It's my birthday today and other than the fact that I know I will be able to take a lengthy nap later with no one complaining about it, I find it hard to get excited. As a couple Dan and I have never gone all out on birthdays with huge presents or surprise trips or anything. We usually opt for a nice dinner somewhere and a small gift.

My favorite birthday ever? Turning 30. I had sort of dreaded it for no real reason other than I was sort of supposed to. But then Dan took me to Ruth's Chris Steakhouse and I looked at him and burst into happy tears, realizing that I really had everything I'd ever wanted to have by the time I was thirty. We were planning our wedding and I was filled with joy and excitement for the life we were about to make together.

While I'm dragging out the old pictures, here are a few I found on photobucket of me as a toddler. Click to view them larger, if you dare.


I like this one in particular, if only because it proves that I just may really be Anna's birth mother.


And further proof that I've never once in my life had a good hair day.


I plan on spending some time alone today and taking that nap. My mom will be taking the girls and allowing them to help make dinner and cake and then Dan and I will head over there to enjoy the goodies. Because that is my present to my husband - letting him off the "where do I take her for dinner" hook.

Tuesday, August 18, 2009

Take Us Back In Time Tuesday - 8/18/09

Continuing my participation in Mrs. Schmitty's Take Us Back In Time Tuesday project, I present to you this - gasp - completely not-child-related photo. In fact, this week's entry predates my children completely, predates my marriage even. It may even predate some of the common sense I've attained since my early twenties. Behold:

That would be me, rappelling in northern Israel in the spring of 1994. I was completely terrified. See my right hand, how it's holding onto the rope in a death grip? I was supposed to be loosely holding that rope while allowing it to slide through my fingers as I gracefully descended the side of the mountain. Instead, I wound up with a palm full of bloody rope burns. Whatever, I did it and I was so glad I did. I'm also glad I gave a friend my camera because looking at the sheer terror in my face brings me back to that moment every single time.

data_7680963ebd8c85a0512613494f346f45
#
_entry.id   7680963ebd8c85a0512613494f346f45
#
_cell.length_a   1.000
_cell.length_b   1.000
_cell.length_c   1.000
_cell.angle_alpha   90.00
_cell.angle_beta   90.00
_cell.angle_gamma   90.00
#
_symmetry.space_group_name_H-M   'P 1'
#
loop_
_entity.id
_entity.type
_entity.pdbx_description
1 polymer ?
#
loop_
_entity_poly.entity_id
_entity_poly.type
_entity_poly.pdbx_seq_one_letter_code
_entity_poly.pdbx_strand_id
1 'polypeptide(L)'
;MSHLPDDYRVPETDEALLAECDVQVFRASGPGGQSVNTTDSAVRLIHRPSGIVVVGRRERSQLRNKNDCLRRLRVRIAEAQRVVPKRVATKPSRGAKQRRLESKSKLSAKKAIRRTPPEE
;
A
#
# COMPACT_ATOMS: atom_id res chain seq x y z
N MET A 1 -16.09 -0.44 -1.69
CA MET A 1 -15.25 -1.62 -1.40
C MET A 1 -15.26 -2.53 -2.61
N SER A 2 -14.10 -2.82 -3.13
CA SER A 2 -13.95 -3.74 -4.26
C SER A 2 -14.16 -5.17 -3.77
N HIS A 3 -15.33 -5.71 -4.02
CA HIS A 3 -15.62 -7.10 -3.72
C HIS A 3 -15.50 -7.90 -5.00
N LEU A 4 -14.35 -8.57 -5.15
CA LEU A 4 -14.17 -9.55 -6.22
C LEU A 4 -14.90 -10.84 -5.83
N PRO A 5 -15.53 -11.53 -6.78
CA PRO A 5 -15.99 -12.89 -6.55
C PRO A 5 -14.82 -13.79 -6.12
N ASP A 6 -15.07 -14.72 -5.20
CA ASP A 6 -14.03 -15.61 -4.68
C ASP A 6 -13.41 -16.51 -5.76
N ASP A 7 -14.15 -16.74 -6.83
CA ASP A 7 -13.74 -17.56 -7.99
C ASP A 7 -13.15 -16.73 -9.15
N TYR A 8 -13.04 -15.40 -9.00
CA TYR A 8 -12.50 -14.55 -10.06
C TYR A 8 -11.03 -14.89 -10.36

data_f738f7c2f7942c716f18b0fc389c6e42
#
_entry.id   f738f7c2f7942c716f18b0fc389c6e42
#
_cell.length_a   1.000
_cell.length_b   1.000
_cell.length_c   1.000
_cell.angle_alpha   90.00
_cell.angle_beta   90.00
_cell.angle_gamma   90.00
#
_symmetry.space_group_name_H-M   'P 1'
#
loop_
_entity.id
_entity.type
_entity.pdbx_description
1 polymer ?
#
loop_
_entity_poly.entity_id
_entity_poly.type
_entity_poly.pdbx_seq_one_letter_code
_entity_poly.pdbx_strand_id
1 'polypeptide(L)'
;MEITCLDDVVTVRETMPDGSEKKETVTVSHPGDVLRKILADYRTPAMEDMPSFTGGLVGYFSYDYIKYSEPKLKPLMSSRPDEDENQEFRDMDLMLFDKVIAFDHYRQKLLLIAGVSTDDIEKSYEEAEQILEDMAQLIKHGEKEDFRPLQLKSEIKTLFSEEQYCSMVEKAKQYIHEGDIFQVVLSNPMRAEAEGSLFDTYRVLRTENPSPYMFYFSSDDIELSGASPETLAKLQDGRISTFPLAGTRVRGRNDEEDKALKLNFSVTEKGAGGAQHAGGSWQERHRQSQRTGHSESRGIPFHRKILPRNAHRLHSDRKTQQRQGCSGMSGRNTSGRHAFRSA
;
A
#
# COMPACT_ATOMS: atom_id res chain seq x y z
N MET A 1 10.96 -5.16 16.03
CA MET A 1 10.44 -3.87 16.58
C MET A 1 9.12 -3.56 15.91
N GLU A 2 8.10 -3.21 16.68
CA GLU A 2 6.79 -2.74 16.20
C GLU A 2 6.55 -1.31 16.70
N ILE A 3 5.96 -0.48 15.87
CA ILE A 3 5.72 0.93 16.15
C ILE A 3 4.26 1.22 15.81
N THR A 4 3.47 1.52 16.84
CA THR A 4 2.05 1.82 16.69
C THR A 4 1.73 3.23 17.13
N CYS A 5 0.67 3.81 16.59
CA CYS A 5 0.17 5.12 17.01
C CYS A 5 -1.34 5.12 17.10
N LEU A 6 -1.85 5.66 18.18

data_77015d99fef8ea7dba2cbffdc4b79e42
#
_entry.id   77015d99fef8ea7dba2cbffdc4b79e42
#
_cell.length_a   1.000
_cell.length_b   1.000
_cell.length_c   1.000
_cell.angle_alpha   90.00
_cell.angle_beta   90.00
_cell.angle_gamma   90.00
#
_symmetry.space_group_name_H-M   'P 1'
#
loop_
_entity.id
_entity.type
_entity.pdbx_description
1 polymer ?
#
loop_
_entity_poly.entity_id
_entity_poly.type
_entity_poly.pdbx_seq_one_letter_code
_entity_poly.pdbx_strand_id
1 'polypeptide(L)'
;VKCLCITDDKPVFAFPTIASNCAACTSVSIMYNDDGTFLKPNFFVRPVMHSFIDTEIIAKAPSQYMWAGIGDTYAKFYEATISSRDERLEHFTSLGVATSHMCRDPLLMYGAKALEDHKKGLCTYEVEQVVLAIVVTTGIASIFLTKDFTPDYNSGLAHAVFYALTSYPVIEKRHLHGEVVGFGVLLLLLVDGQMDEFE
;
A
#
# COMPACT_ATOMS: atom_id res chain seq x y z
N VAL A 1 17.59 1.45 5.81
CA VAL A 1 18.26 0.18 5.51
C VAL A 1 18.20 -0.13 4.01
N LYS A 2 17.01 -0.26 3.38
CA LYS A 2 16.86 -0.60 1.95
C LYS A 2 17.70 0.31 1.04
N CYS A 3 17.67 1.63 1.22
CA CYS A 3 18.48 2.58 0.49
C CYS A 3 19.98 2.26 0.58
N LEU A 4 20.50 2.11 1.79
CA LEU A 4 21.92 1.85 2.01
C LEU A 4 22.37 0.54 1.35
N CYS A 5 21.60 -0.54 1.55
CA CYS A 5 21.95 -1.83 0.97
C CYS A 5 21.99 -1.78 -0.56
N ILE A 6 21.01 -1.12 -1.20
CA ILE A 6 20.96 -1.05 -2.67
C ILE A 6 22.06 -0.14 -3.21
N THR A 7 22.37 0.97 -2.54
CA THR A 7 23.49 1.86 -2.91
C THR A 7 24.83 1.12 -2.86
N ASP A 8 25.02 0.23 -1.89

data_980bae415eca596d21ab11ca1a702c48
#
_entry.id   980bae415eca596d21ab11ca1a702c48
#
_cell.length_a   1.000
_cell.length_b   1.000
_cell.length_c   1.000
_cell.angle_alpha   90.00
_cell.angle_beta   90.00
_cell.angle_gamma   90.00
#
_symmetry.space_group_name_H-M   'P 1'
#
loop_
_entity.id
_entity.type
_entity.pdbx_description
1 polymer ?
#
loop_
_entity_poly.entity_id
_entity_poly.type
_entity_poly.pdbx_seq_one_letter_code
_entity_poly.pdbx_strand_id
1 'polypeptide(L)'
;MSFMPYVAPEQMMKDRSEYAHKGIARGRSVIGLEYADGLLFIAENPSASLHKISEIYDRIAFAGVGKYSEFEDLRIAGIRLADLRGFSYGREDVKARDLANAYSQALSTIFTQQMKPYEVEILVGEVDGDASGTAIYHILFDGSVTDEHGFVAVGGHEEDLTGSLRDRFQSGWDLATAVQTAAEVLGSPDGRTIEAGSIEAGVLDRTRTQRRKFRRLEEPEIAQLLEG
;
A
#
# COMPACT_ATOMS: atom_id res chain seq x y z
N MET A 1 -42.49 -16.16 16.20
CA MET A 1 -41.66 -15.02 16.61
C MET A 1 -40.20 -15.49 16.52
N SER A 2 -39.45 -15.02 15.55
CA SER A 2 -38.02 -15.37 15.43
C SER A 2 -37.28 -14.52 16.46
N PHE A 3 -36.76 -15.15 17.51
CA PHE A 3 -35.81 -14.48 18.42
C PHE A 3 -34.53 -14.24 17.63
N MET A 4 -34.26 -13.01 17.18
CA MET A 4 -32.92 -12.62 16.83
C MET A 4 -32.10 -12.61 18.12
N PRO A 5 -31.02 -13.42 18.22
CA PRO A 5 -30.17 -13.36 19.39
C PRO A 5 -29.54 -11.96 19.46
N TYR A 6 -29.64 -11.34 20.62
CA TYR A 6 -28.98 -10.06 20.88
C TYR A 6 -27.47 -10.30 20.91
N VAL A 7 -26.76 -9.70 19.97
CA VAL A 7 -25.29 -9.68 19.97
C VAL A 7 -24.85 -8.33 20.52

If you would like to take part in this wonderfully nostalgic project, the participation rules are here and the Mr. Linky link can be found here.

Monday, August 17, 2009

Not so wild herd

I might not have teams of gorgeous mustangs on my property like The Pioneer Woman, but I do have this exotic herd:

Did you know that these ponies have magnetic feet? I didn't. At least not until the girls went to bed a few nights ago and I walked into my kitchen only to find this scene on my refrigerator door. I love finding little surprises like this. I consider it one of motherhood's bonuses.

Sunday, August 16, 2009

A little mother-daughter bonding

It has been a long, busy weekend. A lot of errands, new people, animals and heat. Anna is tired. She is stretched on the couch watching her current favorite movie and trying her best not to suck her thumb. I gaze at her newest freckles and the legs that seem to have grown since this morning.

"Hey Anna, guess what?"
"I love you."
"That's not exciting."

Friday, August 14, 2009

I am not entirely sure she's mine

Last night I baked snickerdoodles. I allowed myself a moment to be the cool mom by bringing a plate of them outside to treat the neighborhood kids who were playing with Anna. I'm not going to lie, I completely reveled in the "ooohs" and "aaahs" as they gathered around to thank me and praise my baking skills. But I digress.

Today after lunch I allowed the girls to each take a cookie out of the jar and a few minutes later Anna came over to me and explained that she was finished - and then she handed me half a snickerdoodle. "I'm full," she told me. Too full for half a cookie? Half of a soft, delicious, cinnamon-coated treat? I don't think I've ever thrown away half a cookie. In fact I've been known on more than one occasion to complain of how stuffed I am while polishing off dessert.

I stared at the cookie piece sitting in my palm, wondering if this child is seriously mine. And then Rachel wandered along and plucked it out of my hand, shoving it into her mouth before she was even done chewing the first one. Now THAT is my child.

Thursday, August 13, 2009


One of my favorite bloggers The New Girl posted recently about the snapshots strangers get of our kids on any given day. It's a great post (go read it!) and maybe I am just way self-centered but it made me think about the snapshots those same strangers get of my parenting.